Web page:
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Jenkins Best Practices every Developer must know

By Kitakabee, Community Contributor -

Jenkins is a popular CI/CD automation server with nearly 1.6 million customers worldwide. It is open source and supports a wide range of languages and repositories using pipelines. It seamlessly integrates your builds, tests, and deployment tools.

A lot of developers use Jenkins for DevOps. Hence, it is essential to know the best practices and follow them to make the most out of them.

Jenkins Best Practices

Jenkins is used to continuously develop and install your software projects, making it more straightforward for developers to incorporate design changes and for users to get a new build. Jenkins software’s ability to track recurring tasks while a project is being developed is what made it so famous. 

For instance, if the team is working on projects, Jenkins ensures your project updates and updates if there are any mistakes at the beginning of the process. To make the best out of it, here are some of the best practices of Jenkins every developer must know and follow:

1. Always create a backup of the Jenkins Home Directory

Why is it Important?

Jenkins’ home directory includes a large amount of data, such as job setups, build logs, plugin configurations, and so on, which we can afford to lose. This may be performed via Jenkins plugins or by creating a process to take backups. It’s one of Jenkins’ most important best practices.

How to implement it?

  • Backup Plugin: Using the plugin is NOT advised because, for the backup of your data, you must manually start it.
  • Jenkins has halted any improvements to it because better options are available.
  • Thin Backup Plugin: One of the most useful plugins provides scheduled periodic backups.
  • Manage Jenkins -> Manage Plugins -> Install the plugin. Click the ‘Available’ tab and search for ‘Thin Backup.’
  • After installation, navigate to Manage Jenkins -> ThinBackup -> Settings.
  • Configuration options for the plugin are self-explanatory, and for any ambiguity, ‘?’ beside every setting is a boon!
  • To test the backup, click ‘Backup now.’
  • Periodic Backup Plugin: This is a substitute to the existing ‘Backup Plugin,’ which will run regularly once configured.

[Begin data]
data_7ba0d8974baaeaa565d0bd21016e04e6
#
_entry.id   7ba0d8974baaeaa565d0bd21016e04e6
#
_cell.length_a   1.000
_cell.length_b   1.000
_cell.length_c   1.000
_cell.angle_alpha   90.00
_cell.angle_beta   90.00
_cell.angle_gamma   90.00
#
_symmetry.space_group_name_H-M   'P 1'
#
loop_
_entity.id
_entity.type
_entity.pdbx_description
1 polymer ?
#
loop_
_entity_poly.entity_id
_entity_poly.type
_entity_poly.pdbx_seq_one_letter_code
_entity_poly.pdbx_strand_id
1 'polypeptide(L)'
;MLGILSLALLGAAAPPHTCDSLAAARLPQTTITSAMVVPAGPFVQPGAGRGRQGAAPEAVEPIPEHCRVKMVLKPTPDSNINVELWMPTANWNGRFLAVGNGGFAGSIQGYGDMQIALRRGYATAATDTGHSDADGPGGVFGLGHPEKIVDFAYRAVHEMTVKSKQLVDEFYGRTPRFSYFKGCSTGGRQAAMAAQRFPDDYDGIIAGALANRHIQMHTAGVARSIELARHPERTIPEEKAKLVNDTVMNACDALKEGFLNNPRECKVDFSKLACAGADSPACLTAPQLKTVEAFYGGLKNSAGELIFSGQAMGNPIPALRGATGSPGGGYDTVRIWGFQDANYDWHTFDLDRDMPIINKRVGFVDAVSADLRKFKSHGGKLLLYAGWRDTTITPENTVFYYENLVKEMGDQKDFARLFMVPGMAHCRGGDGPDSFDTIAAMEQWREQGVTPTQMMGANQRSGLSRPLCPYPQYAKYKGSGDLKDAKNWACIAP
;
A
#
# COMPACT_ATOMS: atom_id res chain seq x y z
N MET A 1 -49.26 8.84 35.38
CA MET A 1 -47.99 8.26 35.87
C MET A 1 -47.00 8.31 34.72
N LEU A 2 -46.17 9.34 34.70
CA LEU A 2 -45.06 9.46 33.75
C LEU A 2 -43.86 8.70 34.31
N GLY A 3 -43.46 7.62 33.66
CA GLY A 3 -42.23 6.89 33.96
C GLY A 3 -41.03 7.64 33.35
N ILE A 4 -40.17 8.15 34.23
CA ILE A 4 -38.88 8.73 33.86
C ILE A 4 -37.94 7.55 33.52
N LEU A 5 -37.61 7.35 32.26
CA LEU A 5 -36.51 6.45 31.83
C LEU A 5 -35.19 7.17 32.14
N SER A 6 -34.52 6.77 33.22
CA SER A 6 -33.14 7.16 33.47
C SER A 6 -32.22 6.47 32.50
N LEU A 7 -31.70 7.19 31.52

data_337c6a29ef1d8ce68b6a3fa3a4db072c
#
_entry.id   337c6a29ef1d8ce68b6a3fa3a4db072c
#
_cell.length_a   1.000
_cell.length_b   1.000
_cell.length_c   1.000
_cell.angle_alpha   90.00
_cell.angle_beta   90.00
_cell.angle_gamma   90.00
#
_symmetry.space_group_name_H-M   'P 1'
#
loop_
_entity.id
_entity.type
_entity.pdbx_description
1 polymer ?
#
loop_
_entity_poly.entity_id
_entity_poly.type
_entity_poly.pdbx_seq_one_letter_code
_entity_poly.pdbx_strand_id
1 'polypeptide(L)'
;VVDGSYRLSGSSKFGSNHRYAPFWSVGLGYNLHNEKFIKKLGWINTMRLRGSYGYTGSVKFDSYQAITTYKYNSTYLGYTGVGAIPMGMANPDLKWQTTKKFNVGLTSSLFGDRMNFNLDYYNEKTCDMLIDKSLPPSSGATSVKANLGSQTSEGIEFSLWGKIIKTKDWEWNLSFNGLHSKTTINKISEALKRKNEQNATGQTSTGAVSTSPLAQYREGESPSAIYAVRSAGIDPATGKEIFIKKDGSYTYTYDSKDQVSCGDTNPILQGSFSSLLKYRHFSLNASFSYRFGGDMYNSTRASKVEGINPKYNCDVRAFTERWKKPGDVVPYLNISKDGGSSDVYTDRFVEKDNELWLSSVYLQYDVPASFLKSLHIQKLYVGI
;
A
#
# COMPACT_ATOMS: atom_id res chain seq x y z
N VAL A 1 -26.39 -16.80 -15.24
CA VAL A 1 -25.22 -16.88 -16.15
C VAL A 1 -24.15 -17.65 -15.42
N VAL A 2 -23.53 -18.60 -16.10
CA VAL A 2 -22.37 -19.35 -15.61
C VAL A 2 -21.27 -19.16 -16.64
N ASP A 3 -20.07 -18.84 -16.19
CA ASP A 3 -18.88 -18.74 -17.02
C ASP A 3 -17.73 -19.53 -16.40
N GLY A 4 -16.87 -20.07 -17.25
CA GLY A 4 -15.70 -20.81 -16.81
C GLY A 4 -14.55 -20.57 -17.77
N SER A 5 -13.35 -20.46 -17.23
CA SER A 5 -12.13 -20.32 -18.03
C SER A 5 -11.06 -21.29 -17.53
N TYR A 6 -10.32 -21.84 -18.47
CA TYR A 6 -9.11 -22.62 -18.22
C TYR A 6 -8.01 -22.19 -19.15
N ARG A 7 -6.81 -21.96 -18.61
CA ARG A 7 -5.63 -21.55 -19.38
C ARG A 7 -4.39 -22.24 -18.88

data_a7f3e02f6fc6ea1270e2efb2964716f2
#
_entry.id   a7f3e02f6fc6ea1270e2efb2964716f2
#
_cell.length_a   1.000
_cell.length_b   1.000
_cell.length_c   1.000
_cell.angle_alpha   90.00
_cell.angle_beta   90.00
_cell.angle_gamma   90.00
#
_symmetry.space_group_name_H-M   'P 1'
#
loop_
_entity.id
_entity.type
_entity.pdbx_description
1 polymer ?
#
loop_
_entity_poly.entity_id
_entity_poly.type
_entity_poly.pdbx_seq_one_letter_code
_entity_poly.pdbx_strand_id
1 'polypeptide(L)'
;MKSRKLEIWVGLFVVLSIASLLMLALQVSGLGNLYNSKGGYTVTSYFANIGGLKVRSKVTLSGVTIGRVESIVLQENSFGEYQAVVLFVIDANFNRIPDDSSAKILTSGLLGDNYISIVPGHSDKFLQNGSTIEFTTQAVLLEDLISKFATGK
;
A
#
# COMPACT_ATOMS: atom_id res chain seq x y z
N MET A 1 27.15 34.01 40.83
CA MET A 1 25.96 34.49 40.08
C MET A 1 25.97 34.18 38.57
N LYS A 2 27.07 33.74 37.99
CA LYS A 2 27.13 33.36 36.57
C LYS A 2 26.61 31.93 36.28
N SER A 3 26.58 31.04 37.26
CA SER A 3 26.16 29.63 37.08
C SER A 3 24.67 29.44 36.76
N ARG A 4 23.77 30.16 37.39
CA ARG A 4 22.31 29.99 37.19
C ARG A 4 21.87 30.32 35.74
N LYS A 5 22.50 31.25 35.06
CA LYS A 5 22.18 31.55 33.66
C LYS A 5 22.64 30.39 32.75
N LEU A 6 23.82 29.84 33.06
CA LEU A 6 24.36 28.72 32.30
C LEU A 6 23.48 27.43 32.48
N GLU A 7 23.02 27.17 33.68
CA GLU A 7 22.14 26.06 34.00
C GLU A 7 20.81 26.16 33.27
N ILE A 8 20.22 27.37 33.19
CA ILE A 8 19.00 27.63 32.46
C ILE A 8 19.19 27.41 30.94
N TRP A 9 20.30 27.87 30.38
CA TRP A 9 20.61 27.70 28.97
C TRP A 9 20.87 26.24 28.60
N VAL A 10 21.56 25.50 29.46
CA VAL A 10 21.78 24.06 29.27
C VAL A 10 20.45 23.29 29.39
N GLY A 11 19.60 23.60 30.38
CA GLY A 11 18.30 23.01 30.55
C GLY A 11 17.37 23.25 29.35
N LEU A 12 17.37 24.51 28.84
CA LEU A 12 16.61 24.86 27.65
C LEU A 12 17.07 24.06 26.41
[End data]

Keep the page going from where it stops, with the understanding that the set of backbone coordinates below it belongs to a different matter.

The plugin specifies three extension points:

  • File Manager: It specifies which files should be backed up and the rules for restoring those files. Confidently, for instance, it will only select configuration XML files.
  • Storage: It describes how backups are archived and unarchived. For instance, “ZipStorage” will zip up backup data after compression.
  • Location: It specifies the localization of the backups by location. For instance, “LocalDirectory” will place the backup files in the designated directory.

Establish a regular backup job.

  • When building a new Jenkins job, select “Freestyle project.”
  • Select “None” for SCM.
  • In Build Triggers, choose “Build periodically,” and in Schedule, set the frequency. Giving “H 12 * * *,” for instance, will back up each day at 12.25.30 GMT.
  • Add a build step called Execute Shell to use this file as the build job and command.

Jenkins configuration backups are stored in Google Cloud.

This works best if you have a Google Cloud Kubernetes cluster with a Jenkins web server deployed over it. Connect to the cloud via installing the Cloud Storage plugin and using the “Thin Backup plugin”. The recommended Jenkins security best practice is the use of Thin Plugin in connection with either setting up a pipeline or configuring a task. 

2. Create a Unique Job or Project for each Newly Created Maintenance or Development Branch

Why is it Important?

You can encourage future parallel development and optimize the benefit of probing bugs by setting various jobs/projects for each branch, which lowers risk and boosts developer productivity.

How to implement it?

The program divides tests into various, nearly equal-sized units based on the previous test execution time. The exclusion list is then created for each component.

Any testing job that requires the use of this tool

  • Create XML files that are JUnit compliant.
  • Accept a file containing a test-exclusion list.

You are responsible for setting up the build process to respect the exclusion file.

3. Avoid Resource Collisions when Running Parallel Jobs

Why is it Important?